Update and Clarification — Mali and the US: But What Bilateral Immunity Agreement?

(Photo: AP)

(Photo: AP)

Update / Clarification

After even more digging, I have found no evidence of a Bilateral Immunity Agreement (BIA) between Mali and the US. Indeed, upon a more careful reading of the memorandum stating that US officials and troops participating in a UN stabilization mission in Mali will be protected from any potential prosecution at the ICC, it has become evident that it doesn’t actually reference a BIA. Rather, it simply states that “the Republic of Mali has entered into an agreement in accordance with Article 98 of the Rome Statute preventing the ICC from proceeding against members of the Armed Forces of the United States present in that country.” This helps explain why even the Coalition for the International Criminal Court did not cite Mali as a country that had signed a BIA with the US.

Ryan Goodman’s post also provided a clue. Goodman notes it is possible that the memorandum rests upon a legal source other than a BIA and which the Obama administration views as being consistent with Article 98 of the Rome Statute: “It is unclear whether this is a standard Article 98 agreement or rooted in a Status of Forces Agreement.”

I was able to find a reference to a Status of Forces Agreement (SOFA) between the United States and Mali. There isn’t much, but apparently the US and Mali entered into a SOFA (that sounds weird!) in 1997. At the time, the US was conducting military exercises in the country. This agreement – and not a BIA – is likely the basis of the memorandum.

While I stand by the arguments in my initial post, this finding is important for at least three reasons. First, it means that the current administration is not recycling sneaky Bush-era tactics to undermine the ICC; those really are a thing of the past. Second, it suggests that the US did not apply pressure on Mali to protect US troops and officials from being sent to The Hague. Rather, the memorandum would appear to be a clever legal manoeuvre based on a creative re-application of an old agreement. Third, the respect that Mali rightfully earned for having rejected any BIA with the US during the Bush years is untarnished.

At the same time, some questions remain and will hopefully be answered soon. First, why did the Obama administration feel the need to issue the memorandum in the first place? Some think it is likely a response to conservative hawks applying pressure to ensure that the administration didn’t send troops into a situation without guarantees that the ICC could never get their hands on them. But if this is the case, it should be clarified – it is key to justifying the memorandum itself. Second, the memorandum makes the legal case of Article 98 agreements less clear. It is a question more for legal scholars and practitioners, but what now counts and doesn’t count as an Article 98 agreement in accordance with the Rome Statute?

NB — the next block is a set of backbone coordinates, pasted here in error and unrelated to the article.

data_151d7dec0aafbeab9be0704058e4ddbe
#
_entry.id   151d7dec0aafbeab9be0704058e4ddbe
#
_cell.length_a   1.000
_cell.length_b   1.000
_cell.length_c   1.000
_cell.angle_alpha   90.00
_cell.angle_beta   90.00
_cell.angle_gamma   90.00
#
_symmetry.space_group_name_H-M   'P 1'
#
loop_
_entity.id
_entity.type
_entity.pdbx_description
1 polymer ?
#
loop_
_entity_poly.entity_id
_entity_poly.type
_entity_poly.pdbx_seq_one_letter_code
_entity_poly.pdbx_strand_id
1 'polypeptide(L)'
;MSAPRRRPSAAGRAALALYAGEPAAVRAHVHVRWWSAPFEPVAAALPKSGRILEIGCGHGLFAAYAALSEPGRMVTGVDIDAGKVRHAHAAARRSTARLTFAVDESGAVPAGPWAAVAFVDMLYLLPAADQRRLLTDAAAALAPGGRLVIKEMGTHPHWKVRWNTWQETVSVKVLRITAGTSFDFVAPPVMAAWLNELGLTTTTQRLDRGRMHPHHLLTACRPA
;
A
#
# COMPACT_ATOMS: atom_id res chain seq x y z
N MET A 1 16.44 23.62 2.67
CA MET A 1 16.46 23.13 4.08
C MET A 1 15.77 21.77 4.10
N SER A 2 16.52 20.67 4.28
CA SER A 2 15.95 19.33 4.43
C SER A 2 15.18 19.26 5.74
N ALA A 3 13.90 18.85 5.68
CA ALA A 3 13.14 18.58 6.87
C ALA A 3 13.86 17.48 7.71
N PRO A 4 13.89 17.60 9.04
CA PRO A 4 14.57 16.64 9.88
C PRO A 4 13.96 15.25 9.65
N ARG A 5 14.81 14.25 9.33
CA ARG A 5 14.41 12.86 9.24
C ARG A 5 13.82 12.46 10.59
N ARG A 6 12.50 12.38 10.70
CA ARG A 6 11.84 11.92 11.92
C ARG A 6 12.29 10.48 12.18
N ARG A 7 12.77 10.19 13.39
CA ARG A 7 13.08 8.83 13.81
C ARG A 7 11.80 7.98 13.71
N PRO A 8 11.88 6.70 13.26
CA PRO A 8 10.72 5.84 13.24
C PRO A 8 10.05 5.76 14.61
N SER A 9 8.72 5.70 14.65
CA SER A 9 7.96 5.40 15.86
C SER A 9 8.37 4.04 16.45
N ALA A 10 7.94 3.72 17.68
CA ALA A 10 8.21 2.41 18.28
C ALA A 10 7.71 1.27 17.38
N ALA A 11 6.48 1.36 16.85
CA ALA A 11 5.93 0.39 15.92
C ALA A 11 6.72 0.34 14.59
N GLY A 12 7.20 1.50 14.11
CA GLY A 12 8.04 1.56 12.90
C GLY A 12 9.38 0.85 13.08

One way or the other, hopefully this helps clarify matters a bit. And with that, I’m (probably) done digging.

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Original Post:

As per my earlier post, the Obama administration has released a memorandum declaring that any US officials or troops deployed in Mali will be beyond prosecution by the International Criminal Court (ICC). According to the memorandum, this is possible “because the Republic of Mali has entered into an agreement in accordance with Article 98 of the Rome Statute preventing the ICC from proceeding against members of the Armed Forces of the United States present in that country.”

The problem is that there is no trace of a Bilateral Immunity Agreement between the US and Mali.  In his post, Ryan Goodman observes that the memorandum is “significant because Mali has long been opposed to signing an Article 98 agreement with the United States, and held out against the Bush Administration.” Indeed, the Coalition for the International Criminal Court’s situation page for Mali  states that the country “[p]ublicly rejected BIA agreement.” Moreover, Human Rights Watch reported in 2003 that Mali’s Ministry of Foreign Affairs had  “advised AGAINST signing a bilateral agreement, explaining that such an agreement is contrary to Mali’s obligations under the Rome statute and undermines the independence of the ICC.” After some digging, I found that not only had Mali rejected signing a BIA with the US but the Bush administration retaliated by withdrawing military aid to the country (see this 2006 post by Kevin Jon Heller and this article at the New York Times).

So, as far as I can tell there is no public evidence that Mali ever signed an Article 98 Agreement with the United States. While I could be wrong and have simply missed something obvious (and please point this out to me if that’s the case), this does seem to point to a disturbing and additional reality: that the Obama administration itself signed the BIA agreement with Mali as a condition for its participation in the United Nations Multidimensional Integrated Stabilization Mission in Mali.

It is one thing to capitalize on the old tricks of the George W. Bush administration. It is another thing altogether to make them your own.

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About Mark Kersten

Mark is a researcher, consultant and teacher based at the Munk School of Global Affairs in Toronto, Canada. His research focuses on the nexus of international criminal justice and conflict resolution. Specifically, Mark's work examines the politics of the International Criminal Court and the effects of its interventions on peace, justice and conflict processes.
This entry was posted in Article 98, Bilateral Immunity Agreements, International Criminal Court (ICC), International Criminal Justice, United States. Bookmark the permalink.

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